Tuesday 10th October is world mental health day. This year’s theme is mental health in the workplace, so you may be wondering, how does this impact childhood and education? It is important to remember that educational organisations including schools, colleges and universities are also workplaces for many adults and that their mental health is just as important as our children’s as while children are under their care, they will have a huge influence on their development.
It is also important to remember that educational organisations are how we prepare our children and young people for the work place. We expect them to enter the world of employment fit and healthy, and well prepared to embark and be successful in their future careers, enabling them to contribute to society and achieve a good state of wellbeing. To enable them to meet these expectations, they must first receive the appropriate support and guidance, to ensure healthy development.
Teachers, pastoral workers and support staff are all a huge part of our children’s and young people’s lives and it is just as important that their mental health and wellbeing is in good shape so that they can provide the very best education and lifelong learning. With nearly half of teachers struggling with mental health, as noted in the Times Educational supplement, it is important to acknowledge that this group of people need help and support too!
With evidence suggesting that mental health issues in both children, especially girls, and staff are on the rise, it is more important than ever to increase awareness, reduce stigma and provide appropriate support. Issues such as bullying have lasting impact on children’s mental health as does increasing pressure to do well and exam stress. This is also a factor for school staff, especially teachers who have to cope with the ever increasing demands of the profession, including pressures regarding workload, attainment and performance.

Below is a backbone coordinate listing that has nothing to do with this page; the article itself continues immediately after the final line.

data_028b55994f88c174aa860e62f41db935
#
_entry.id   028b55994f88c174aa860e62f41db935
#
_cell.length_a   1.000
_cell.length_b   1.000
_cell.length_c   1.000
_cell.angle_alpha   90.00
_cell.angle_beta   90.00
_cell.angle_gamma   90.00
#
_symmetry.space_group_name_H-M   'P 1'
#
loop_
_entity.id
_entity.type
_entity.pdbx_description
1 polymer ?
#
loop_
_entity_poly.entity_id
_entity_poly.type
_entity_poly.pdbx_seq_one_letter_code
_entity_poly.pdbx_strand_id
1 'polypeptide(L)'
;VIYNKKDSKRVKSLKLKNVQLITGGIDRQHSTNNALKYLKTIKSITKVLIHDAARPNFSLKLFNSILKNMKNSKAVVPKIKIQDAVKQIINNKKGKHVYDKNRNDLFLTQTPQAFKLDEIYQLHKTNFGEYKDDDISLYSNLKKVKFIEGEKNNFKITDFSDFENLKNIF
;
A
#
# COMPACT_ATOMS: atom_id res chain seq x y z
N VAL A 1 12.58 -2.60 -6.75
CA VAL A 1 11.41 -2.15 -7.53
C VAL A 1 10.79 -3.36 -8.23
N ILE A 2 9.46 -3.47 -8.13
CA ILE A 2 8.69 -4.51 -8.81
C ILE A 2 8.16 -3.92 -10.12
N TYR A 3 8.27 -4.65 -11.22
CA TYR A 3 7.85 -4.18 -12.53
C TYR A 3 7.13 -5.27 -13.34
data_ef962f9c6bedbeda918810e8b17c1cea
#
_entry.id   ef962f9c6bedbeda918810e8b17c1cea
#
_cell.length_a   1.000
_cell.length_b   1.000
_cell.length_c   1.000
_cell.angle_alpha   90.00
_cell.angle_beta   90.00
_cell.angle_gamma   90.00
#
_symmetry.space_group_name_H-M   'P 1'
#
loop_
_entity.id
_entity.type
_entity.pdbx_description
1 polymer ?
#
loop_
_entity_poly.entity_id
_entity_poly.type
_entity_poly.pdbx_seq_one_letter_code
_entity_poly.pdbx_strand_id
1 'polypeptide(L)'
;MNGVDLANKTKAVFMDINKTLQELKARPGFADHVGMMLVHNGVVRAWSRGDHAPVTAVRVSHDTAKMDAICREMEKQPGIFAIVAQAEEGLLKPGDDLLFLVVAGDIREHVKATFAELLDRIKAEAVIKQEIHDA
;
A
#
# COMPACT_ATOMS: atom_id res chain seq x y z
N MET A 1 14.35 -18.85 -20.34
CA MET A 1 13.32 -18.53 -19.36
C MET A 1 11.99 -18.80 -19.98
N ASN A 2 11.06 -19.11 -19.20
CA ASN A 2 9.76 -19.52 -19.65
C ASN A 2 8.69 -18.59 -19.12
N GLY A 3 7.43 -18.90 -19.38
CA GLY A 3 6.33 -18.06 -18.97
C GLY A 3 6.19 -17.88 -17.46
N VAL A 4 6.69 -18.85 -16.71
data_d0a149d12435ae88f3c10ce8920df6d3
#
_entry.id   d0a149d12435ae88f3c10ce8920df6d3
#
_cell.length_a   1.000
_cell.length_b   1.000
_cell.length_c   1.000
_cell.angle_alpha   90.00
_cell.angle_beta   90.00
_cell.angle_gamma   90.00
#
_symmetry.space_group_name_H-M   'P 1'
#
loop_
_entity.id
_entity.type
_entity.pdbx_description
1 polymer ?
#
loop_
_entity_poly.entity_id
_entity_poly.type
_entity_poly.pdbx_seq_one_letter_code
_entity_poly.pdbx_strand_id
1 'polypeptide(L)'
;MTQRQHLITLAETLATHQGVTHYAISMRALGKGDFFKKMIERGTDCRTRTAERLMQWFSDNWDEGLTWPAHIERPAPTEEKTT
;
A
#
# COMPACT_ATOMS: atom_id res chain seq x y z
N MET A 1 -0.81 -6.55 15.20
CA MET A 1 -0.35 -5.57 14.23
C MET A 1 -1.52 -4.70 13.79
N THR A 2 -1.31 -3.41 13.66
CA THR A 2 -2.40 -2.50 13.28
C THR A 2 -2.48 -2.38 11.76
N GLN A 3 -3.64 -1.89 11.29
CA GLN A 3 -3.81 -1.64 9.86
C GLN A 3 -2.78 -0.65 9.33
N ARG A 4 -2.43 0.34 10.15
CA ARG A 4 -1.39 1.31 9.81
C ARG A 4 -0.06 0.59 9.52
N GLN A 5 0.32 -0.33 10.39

To address this, it is important to ensure that our children are aware of what mental health is and to promote good wellbeing. We must show them how to ensure they have the best possible physical and mental health and wellbeing, opening them up to as many opportunities in life as possible. Educational establishments are an ideal place to do this. They provide a good range of experts and a safe and secure setting in which to practice and develop these skills. Developing coping strategies for managing everyday life are important to teach our young people to develop resilience and increase their understanding, so they feel safe to reach out and seek support should they need it.
It is also essential that educational settings receive the funding and training required by the government to enable them to provide the necessary support to both their staff and pupils. Staff should feel equally safe and supported to seek help for their mental health should they require it. Training should be readily provided to enable staff to provide the appropriate support to students and know when and where to signpost if necessary. Being able to recognise and identify the signs is just as important as being able to treat them.
Several charities are holding campaigns in schools this world mental health day in recognition of the importance of improving our young people’s lives. Young Minds are holding their national #helloyellow campaign. Schools are encouraged to participate to raise awareness of the increasing prevalence of depression in young people, with three children in every classroom being diagnosed with depression. Time to change continue their tireless campaign to address the stigma surrounding mental health, which is particularly prevalent amongst young people, especially boys and young men. Action mental health are promoting their ‘wear purple to school’ on World mental health day as well as their ‘five ways to well-being’ challenge which includes sponsored walks, encouraging donations, and promoting learning about mental health by providing information and resources.
*See our Twitter Feed @MICE_Hub for more links to information surrounding children’s and teacher’s mental health and wellbeing.*